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Dining: Parking-Lot Food

The Farmers’ Markets are cookin’, literally.

(page 1 of 3)

From my years on the East Coast, I don’t miss snow tires and storm windows. I do miss street food—quick, cheap food cooked right on the sidewalk and eaten on the run, everything from roasted chestnuts to the spicy Middle Eastern lamb sandwich I bought last time I was in Manhattan, a giant, tasty thing for $6.

When I first moved to Hawaii, I strolled down Kalakaua Avenue, anticipating teri meat sticks grilled on a sidewalk brazier—and there was nothing, not even a manapua wagon. Hawaii is impoverished by whatever regulations keep people from selling street food.

Then I heard someone complain about how our Farmers’ Markets are jammed with people looking for prepared food to eat on the spot.

Bingo. We may not have street food, but we have parking-lot food. I set out to get me some.


These flavors of ice cream are made in small batches—very small batches—by Gerry Nakashima and available at the Kailua Farmers’ Market on alternate Thursdays.

Photo: Alex Viarnes

 Kailua Farmers' Market
Kailua Town Center Parking Garage  // Thursdays, 5 to 7:30 p.m.  // www.hfbf.org/FarmersMarketKailua.html

Kailua is civilized: It has its Farmers’ Market in the evening, an hour that guarantees folks will arrive hungry. I was not surprised to find food heaven. Garlic shrimp plates! Poi-battered fish! Salmon and capers! New York steak!

I stopped at the booth that offered the most exclamation points, former restaurateur and disk jockey Tom Purdy’s Taro Delight, which offered the Oh Wow LauLau!!! [all three exclamation points his].

Purdy’s thing is finding new uses for taro, like dips and “taronaisse.” But behind his dip table were pressure cookers, which he assured me could cook laulau in half the time as steaming. “Plus the sound, the smell, draws a lot of attention,” he said. The perfume of cooked taro leaves was intoxicating.

The Oh Wow laulau contains tender taro chunks and tangy, fatty salmon belly, wrapped in “plenty leaf,” just as it says on the sign. For $7, it is as Big!! as Purdy’s double exclamation points promise.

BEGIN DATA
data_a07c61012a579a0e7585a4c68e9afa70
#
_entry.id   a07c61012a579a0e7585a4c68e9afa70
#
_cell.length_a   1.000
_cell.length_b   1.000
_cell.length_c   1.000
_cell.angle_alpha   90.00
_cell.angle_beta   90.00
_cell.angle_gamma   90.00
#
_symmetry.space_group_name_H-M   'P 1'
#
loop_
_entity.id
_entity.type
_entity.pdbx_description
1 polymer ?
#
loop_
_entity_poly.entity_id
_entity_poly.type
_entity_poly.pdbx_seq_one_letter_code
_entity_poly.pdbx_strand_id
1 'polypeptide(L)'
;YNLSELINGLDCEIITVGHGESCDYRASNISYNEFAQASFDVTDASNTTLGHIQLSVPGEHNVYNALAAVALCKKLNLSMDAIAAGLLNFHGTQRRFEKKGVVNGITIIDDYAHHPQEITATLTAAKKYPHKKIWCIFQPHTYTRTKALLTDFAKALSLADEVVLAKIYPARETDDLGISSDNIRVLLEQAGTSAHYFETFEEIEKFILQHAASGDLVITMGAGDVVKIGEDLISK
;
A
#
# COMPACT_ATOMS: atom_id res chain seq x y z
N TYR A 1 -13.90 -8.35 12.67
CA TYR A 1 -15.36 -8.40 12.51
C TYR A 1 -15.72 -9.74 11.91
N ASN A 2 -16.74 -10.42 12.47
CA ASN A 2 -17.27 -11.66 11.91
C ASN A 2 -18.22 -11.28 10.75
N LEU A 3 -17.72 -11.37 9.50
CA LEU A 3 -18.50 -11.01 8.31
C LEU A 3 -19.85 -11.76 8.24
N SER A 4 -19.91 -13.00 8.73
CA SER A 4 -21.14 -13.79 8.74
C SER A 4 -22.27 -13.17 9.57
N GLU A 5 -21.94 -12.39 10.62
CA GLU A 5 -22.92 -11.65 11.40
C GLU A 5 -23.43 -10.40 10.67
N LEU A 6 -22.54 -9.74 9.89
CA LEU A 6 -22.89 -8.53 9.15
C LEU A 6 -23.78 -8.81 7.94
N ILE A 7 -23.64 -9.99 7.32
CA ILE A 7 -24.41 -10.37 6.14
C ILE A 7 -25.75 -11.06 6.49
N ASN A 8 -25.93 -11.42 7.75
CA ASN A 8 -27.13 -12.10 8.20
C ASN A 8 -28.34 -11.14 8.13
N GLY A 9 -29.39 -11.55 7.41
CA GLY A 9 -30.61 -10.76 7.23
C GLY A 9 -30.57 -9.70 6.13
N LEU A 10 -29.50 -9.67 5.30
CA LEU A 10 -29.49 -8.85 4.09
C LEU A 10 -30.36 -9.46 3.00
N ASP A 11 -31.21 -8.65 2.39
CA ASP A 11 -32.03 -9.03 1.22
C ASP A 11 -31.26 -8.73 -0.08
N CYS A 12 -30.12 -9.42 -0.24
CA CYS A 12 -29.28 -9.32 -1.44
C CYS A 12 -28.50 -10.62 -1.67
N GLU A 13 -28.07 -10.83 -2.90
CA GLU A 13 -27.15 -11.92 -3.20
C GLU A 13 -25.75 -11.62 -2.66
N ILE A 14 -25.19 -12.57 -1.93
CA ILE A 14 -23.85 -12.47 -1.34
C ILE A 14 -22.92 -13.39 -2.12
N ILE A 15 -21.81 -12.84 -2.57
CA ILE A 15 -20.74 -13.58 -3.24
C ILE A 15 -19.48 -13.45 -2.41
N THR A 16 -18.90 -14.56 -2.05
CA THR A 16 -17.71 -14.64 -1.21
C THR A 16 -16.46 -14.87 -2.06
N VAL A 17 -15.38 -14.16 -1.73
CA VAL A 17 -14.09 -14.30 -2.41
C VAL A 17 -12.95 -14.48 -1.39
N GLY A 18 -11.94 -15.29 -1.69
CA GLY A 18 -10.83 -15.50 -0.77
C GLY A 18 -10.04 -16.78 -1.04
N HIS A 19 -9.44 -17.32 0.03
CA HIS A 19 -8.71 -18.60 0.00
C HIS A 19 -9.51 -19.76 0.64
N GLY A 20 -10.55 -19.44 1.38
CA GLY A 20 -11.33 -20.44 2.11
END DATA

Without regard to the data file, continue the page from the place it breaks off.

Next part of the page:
I needed to follow up with something smaller, so I wandered by Country Comfort Catering, which was offering deep-fried foods from many cultures—beignets, lumpia and wondrous arancini.

Arancini are a Sicilian version of rice balls, a step up from musubi. You start with risotto—in this case, a risotto with mushrooms. Put mozzarella in the middle, roll the whole thing in bread crumbs and cook it golden brown. It’s sort of like fried mozzarella sticks, except round and actually good to eat, two for $3.

While I was waiting to get hungry again, I stopped by the cheerful Kele Smith of Na Ono’s “Farm Fresh from the Chef,” and spent $3 on a fun-to-nibble Kahuku corn on the cob. Na Ono offers conventional corn toppings, but, ever adventurous, I got mine slathered in shoyu butter and sprinkled with furikake. Not bad.

Refreshed, I went back to the plates. North Shore Cattle Co. was offering everything from steak to burgers. Being in a local-food frame of mind, I ordered the chop steak plate, $8. Mistake. The beef was tasty enough, but the chop steak was soupy and numbingly sweet, with far too much celery and hardly any onion. I tossed it.

Next, I waited patiently in line at Starpoint Catering, where I had sausage and pepper pasta, a big plate with salad and bread, $7. Starpoint’s owner, Kate Wagner, insisted I have spaghetti instead of gemelli pasta—“Overcooked,” she said.

The firm links of mild Italian sausage and the charred baby peppers were cooked separately from the chunky tomato sauce, and still had great integrity. It’s difficult, though, to cut sausages and peppers with a fork in a parking lot. “North Shore Cattle has plastic knives,” said the girl at Starpoint. I figured they owed me after the chop steak.

Dessert got interesting. Gerry Nakashima founded ColdFyyre! [exclamation point his], which makes small-batch ice cream. It’s seriously a niche product, available only at the Kailua Farmers’ Market on alternate Thursdays, made with things like apple bananas which he buys from Na Ono, the same people who sell the corn on the cob.

The resultant ice cream ($3 a scoop) has that little unripe acid tang that sets off apple bananas. While I was thinking how good it was, Nakashima handed me a sample of his “Green Seas” ice cream. “We’re thinking outside the cone on this one,” he said.
 

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,June

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